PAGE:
Author + information
- Received August 29, 1983
- Revision received December 13, 1983
- Accepted December 21, 1983
- Published online June 1, 1984.
- ↵aAddress for reprints: Joseph A. Franciosa, MD, Cardiovascular Division, University of Arkansas for Medical Sciences, 4301 West Markham Street, Mail Slot 532, Little Rock, Arkansas 72205.
Hemodynamic responses to vasodilators are commonly assessed when starting long-term vasodilator treatment in patients with chronic left ventricular failure, although the relation between short- and long-term responses is not established. Thus, short- and long-term hemodynamic responses to placebo and vasodilators (isosorbide dinitrate, minoxidil and enalapril or captopril) were measured and long-term clinical efficacy was assessed by changes in exercise capacity after 1 to 5 months of vasodilator administration (plus digitalis and diuretic agents) in 46 patients with New York Heart Association functional class II to IV heart failure caused by cardiomyopathy. There were no significant changes in hemodynamics or exercise capacity during placebo treatment. After initial doses and during long-term administration of vasodilator drugs, hemodynamics were significantly improved. After long-term vasodilator treatment, maximal oxygen uptake during exercise increased by 2.9 ± 5.7 ml/min per kg from a control value of 14.1 ± 5.6 ml/min per kg (p < 0.01), and exercise duration also increased by 1.8 ± 3.5 minutes (p < 0.01). Changes in maximal oxygen uptake, however, did not correlate with short-term changes in pulmonary wedge pressure (correlation coefficient [r] = -0.14), cardiac index (r = -0.01) or systemic vascular resistance (r = -0.20). Long-term hemodynamic changes also failed to correlate with changes in exercise capacity. Baseline hemodynamics, cardiac dimensions and left ventricular ejection fraction before vasodilator administration all failed to correlate with baseline exercise capacity or with longterm changes in exercise capacity.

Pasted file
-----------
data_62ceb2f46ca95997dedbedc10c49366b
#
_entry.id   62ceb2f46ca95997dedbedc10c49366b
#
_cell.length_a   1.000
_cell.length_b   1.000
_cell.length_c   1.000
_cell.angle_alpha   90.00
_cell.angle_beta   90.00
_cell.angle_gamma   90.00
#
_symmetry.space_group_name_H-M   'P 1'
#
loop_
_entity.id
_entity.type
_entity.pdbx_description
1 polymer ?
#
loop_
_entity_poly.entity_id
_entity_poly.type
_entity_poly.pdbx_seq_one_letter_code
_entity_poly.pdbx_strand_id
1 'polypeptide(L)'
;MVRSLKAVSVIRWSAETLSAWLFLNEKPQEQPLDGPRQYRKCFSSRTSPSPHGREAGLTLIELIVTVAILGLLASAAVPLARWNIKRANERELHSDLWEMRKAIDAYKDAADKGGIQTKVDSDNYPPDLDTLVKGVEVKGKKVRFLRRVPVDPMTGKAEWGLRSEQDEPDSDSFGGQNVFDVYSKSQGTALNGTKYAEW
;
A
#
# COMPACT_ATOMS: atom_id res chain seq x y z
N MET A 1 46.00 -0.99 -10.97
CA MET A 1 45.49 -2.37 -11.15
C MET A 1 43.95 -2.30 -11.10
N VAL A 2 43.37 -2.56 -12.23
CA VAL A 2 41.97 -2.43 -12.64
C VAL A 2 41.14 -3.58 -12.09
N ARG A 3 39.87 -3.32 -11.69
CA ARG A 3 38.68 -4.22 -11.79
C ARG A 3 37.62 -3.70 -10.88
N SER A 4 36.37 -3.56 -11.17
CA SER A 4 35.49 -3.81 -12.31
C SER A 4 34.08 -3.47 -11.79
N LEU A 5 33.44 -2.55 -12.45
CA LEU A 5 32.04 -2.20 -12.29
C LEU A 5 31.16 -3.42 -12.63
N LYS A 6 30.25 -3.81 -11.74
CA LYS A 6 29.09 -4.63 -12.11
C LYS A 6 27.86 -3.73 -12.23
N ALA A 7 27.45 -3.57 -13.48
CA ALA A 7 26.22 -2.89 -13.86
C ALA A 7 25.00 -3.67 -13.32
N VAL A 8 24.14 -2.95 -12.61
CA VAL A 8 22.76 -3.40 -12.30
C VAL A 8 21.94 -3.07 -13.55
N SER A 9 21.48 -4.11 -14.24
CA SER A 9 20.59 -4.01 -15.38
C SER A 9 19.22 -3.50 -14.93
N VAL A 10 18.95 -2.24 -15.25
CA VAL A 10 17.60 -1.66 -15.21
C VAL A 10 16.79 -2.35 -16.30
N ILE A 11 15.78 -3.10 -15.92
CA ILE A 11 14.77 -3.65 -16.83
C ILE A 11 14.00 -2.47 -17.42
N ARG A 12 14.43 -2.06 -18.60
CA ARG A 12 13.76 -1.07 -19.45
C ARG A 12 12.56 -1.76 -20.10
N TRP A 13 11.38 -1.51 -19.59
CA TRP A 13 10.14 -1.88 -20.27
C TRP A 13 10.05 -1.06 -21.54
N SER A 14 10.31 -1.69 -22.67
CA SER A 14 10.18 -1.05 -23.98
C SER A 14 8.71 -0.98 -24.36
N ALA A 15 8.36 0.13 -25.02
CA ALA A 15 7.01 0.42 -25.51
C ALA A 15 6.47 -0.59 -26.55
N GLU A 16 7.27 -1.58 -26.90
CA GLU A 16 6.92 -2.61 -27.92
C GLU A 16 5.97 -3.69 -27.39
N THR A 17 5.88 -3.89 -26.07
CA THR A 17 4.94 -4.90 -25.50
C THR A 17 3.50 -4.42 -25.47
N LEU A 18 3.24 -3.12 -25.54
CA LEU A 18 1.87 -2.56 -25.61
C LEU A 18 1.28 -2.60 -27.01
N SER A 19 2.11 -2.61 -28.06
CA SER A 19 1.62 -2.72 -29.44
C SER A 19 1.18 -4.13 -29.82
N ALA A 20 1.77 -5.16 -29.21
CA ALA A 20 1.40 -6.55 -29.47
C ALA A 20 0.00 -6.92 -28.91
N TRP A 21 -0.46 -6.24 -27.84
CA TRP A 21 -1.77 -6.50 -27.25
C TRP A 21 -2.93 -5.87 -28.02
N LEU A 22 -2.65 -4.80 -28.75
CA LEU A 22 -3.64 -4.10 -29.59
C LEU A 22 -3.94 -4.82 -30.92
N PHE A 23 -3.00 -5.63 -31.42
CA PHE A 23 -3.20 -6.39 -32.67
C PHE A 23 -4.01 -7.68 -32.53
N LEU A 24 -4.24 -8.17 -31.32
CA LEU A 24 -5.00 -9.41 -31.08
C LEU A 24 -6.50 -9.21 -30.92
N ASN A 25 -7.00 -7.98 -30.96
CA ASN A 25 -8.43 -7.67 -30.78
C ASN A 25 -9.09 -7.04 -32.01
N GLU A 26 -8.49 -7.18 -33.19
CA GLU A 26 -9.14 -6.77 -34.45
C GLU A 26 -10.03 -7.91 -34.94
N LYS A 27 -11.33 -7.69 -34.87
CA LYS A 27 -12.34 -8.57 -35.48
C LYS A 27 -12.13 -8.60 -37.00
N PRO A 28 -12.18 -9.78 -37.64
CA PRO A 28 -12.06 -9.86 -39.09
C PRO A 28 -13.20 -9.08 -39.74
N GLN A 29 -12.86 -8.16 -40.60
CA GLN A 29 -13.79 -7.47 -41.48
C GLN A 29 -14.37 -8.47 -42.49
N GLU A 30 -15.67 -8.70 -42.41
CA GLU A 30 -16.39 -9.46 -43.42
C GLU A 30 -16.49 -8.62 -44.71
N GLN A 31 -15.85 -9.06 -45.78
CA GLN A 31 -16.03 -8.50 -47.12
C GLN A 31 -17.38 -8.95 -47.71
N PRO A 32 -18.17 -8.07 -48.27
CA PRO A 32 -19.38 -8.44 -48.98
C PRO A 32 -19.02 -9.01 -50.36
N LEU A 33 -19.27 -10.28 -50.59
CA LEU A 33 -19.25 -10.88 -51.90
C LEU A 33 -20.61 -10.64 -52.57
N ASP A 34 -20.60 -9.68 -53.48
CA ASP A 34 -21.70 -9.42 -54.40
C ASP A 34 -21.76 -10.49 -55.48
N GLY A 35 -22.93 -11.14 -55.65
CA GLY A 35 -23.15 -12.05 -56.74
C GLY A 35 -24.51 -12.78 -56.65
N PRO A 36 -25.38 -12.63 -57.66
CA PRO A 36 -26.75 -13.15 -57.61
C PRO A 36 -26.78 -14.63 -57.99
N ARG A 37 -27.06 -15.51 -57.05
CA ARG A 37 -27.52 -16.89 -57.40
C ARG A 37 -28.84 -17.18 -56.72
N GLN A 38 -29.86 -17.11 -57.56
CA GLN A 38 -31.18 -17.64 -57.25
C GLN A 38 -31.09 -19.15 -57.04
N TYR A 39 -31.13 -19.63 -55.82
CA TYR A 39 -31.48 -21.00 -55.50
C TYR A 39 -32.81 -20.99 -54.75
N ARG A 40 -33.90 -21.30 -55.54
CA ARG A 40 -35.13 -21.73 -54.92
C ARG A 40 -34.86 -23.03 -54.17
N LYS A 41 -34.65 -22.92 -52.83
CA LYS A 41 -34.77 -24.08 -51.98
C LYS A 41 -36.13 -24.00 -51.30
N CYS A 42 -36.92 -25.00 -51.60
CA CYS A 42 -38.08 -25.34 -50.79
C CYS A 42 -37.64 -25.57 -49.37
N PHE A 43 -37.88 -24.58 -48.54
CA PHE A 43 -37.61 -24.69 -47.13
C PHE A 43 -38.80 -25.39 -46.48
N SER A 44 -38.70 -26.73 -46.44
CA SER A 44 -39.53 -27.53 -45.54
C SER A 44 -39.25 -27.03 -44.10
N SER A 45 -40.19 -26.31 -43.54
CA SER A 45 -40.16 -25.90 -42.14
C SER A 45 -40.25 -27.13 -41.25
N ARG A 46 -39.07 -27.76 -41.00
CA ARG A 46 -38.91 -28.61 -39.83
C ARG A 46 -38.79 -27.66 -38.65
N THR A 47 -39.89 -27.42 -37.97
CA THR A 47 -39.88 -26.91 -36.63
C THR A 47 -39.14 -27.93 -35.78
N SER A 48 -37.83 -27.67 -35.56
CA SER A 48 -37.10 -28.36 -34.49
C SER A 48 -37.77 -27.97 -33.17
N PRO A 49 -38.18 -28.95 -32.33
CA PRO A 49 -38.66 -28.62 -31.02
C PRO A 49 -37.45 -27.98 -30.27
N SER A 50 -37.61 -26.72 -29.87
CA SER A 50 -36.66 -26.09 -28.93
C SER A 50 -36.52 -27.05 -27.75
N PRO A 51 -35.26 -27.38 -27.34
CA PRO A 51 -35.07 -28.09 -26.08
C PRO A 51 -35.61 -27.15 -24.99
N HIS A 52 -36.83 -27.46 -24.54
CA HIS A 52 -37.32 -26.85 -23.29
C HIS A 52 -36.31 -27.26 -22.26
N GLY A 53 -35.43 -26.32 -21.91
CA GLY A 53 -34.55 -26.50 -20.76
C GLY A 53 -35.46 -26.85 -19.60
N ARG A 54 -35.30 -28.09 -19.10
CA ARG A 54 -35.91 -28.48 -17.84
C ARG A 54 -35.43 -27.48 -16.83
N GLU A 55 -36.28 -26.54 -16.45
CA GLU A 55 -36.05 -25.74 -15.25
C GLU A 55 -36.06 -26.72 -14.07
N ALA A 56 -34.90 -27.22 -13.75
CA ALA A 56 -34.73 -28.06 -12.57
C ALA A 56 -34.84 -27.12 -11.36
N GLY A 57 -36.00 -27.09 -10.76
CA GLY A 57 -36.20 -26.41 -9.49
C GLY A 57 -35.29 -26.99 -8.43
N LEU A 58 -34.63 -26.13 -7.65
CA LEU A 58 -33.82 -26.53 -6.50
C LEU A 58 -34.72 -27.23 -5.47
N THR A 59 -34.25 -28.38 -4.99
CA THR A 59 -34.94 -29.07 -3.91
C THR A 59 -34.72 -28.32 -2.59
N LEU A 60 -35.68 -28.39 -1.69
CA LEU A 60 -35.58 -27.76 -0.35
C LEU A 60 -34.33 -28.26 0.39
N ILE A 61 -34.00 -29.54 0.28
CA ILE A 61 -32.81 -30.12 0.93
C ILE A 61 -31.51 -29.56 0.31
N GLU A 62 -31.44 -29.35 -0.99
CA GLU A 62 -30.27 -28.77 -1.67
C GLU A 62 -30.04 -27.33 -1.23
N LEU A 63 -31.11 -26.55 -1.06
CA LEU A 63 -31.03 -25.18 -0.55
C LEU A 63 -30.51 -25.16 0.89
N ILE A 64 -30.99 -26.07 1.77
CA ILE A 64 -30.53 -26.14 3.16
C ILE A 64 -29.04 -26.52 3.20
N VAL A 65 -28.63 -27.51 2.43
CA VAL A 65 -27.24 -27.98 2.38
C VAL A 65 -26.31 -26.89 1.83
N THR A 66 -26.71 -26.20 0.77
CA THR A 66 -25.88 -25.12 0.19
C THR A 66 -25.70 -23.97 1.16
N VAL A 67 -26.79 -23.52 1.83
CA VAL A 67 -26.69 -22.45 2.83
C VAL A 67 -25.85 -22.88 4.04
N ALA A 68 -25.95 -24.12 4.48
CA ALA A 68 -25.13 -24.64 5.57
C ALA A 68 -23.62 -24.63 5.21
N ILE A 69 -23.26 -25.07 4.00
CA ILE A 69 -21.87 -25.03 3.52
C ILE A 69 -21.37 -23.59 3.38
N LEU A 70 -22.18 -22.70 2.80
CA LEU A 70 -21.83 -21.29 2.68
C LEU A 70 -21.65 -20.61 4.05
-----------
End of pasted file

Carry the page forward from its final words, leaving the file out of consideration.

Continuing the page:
Thus, hemodynamic measurements at initiation or during follow-up of vasodilator therapy do not relate to long-term clinical efficacy assessed by exercise capacity in patients with chronic left ventricular failure. Therefore, the rationale for making invasive hemodynamic measurements before initiating long-term vasodilator therapy for heart failure is questioned.
↵* Current address: Veterans Administration Medical Center, University and Woodland Avenues, Philadelphia, Pennsylvania 19104.
This study was supported in part by a grant from the Medical Research Service of the Veterans Administration, Washington, D.C. This paper was presented in part at the annual scientific sessions of the American College of Cardiology, New Orleans, Louisiana, March, 1983.
- Received August 29, 1983.
- Revision received December 13, 1983.
- Accepted December 21, 1983.
- American College of Cardiology Foundation